“I'm not completely sure but currently I'm thinking I'm not going to go to the Extended one because I've never played Extended before and I know absolutely nothing about the format. So if I go I would like to be prepared and that means a lot of play testing which I have never done.”
Personally, I think success may have come to easily for young Aeo. He does not seem to have a sense of what a prodigious achievement making the Top 8 of his first two Pro Tours actually is. I am not completely sure, but I think you need to go back as far as Shawn “Hammer” Regnier and Preston Poulter who accomplished the feat in the first two PTs. I believe Kamiel was playing in his second Pro Tour when he made his first Top 8, and even if there is one or two more examples it is a remarkable and rare feat.
Amazingly, Paquette does not have the sense of entitlement many players with consecutive Top 8 berths would find themselves saddled with. Despite winning $40,000 and coming a match shy of almost $60,000, he is reluctant to anticipate similar success in the future -- although he will not dismiss it as possibility.
“I think I could make money playing Magic, but not enough to make a living. Consistently, I don't think I will make $40,000 a year. I'm still debating even going to Columbus. But I think if I make three straight Top 8s it might influence me to try harder and make a living off of it.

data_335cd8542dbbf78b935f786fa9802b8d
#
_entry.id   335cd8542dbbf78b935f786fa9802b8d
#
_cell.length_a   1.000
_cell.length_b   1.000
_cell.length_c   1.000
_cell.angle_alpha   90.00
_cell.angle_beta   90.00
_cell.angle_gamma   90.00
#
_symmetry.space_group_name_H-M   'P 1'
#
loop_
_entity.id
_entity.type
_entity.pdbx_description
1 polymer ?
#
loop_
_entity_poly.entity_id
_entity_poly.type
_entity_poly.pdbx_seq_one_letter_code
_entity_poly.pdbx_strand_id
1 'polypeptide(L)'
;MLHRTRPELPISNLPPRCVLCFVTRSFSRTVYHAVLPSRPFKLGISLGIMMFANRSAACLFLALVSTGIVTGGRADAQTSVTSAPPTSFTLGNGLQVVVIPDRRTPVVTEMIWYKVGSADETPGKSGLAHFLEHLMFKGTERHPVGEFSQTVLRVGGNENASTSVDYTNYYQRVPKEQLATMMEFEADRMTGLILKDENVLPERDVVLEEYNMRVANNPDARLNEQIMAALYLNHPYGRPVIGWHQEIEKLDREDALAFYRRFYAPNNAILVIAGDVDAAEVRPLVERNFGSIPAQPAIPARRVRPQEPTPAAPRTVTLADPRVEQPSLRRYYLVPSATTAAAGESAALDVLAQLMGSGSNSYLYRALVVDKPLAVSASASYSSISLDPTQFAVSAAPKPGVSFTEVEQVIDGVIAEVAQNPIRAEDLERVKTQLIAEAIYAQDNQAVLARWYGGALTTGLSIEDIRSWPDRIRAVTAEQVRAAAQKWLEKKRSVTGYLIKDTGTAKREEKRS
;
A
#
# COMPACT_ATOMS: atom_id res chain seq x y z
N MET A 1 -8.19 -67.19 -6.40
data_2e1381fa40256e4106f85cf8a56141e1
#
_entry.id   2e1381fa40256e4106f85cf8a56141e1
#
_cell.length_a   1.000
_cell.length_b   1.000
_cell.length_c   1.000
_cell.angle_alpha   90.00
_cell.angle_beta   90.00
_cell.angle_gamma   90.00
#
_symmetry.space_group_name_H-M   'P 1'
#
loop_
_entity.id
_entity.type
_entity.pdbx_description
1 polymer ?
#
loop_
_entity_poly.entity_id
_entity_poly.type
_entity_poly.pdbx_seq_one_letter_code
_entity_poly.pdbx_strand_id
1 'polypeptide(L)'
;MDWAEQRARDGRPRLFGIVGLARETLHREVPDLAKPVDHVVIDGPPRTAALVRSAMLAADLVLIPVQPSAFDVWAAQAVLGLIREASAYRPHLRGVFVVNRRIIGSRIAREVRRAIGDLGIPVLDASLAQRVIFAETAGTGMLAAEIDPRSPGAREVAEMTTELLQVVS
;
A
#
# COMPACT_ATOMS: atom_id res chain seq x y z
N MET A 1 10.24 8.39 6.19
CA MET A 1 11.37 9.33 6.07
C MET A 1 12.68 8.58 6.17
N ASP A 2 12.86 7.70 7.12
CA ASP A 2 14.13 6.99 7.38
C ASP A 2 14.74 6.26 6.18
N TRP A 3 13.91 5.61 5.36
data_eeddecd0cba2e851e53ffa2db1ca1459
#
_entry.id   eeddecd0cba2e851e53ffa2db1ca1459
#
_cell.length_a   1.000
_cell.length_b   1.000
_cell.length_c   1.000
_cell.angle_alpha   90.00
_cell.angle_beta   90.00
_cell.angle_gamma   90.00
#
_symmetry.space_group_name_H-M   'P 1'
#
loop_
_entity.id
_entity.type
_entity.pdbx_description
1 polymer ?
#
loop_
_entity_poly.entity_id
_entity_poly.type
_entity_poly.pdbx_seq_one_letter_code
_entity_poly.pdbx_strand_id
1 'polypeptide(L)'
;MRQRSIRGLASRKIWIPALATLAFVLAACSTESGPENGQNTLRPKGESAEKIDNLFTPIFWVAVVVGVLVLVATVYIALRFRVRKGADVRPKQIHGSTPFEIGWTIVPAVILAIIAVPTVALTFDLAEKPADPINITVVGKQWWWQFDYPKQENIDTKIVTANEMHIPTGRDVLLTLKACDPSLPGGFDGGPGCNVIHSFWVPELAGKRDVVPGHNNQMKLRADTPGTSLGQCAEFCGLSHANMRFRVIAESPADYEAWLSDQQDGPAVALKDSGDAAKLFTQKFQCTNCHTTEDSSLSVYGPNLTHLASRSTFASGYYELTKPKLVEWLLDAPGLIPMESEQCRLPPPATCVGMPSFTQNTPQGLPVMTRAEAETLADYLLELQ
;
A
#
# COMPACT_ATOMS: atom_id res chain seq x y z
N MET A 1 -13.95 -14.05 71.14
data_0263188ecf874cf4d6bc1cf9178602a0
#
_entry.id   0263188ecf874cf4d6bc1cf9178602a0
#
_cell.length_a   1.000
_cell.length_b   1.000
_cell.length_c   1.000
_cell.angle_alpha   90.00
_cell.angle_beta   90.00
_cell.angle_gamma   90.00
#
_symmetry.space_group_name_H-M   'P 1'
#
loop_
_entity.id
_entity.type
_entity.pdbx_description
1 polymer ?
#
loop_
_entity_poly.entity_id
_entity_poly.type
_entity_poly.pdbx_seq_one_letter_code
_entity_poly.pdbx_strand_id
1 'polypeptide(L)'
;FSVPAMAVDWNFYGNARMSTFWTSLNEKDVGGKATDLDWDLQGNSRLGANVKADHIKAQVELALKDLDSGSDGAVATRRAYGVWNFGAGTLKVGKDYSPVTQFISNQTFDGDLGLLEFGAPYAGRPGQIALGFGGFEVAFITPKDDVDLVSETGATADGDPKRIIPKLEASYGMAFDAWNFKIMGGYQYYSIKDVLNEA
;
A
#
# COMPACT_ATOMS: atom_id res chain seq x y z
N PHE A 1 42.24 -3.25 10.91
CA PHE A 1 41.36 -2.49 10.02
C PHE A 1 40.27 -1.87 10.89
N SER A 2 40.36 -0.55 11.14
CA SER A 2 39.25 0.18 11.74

“I just believe there are a lot more than eight very good people playing on the Pro Tour and that means that they can't all make Top 8 in every event.”
Paquette is going to wait and see how Champions of Kamigawa treats him before making a decision about attending Pro Tour–Nagoya. The next time he shows up on the tour could be in Atlanta for the next team event, where he hopes to play with Jeff Cunningham and Mark Zajdner. Based on his "reservation" at the Sunday Pro Tour table I'm sure he will have no trouble securing them or anyone else he is interested in playing with.
That is, if he shows up.
Counting down to Columbus
Grand Prix–Rimini sent a series of ripples through the invite list for the upcoming Pro Tour in Columbus. It was the last major event to take place before the ratings run earlier this week. It qualified eight new players, as well as propelling players up and down the ratings ladder. Joe Kambourakis -- last seen reporting from Grand Prix–New Jersey -- has been following the fluctuations acutely the past few weeks. He had a 2033 constructed rating and was hoping it would be enough to squeeze into the Top 50 for the purposes of a ratings invite.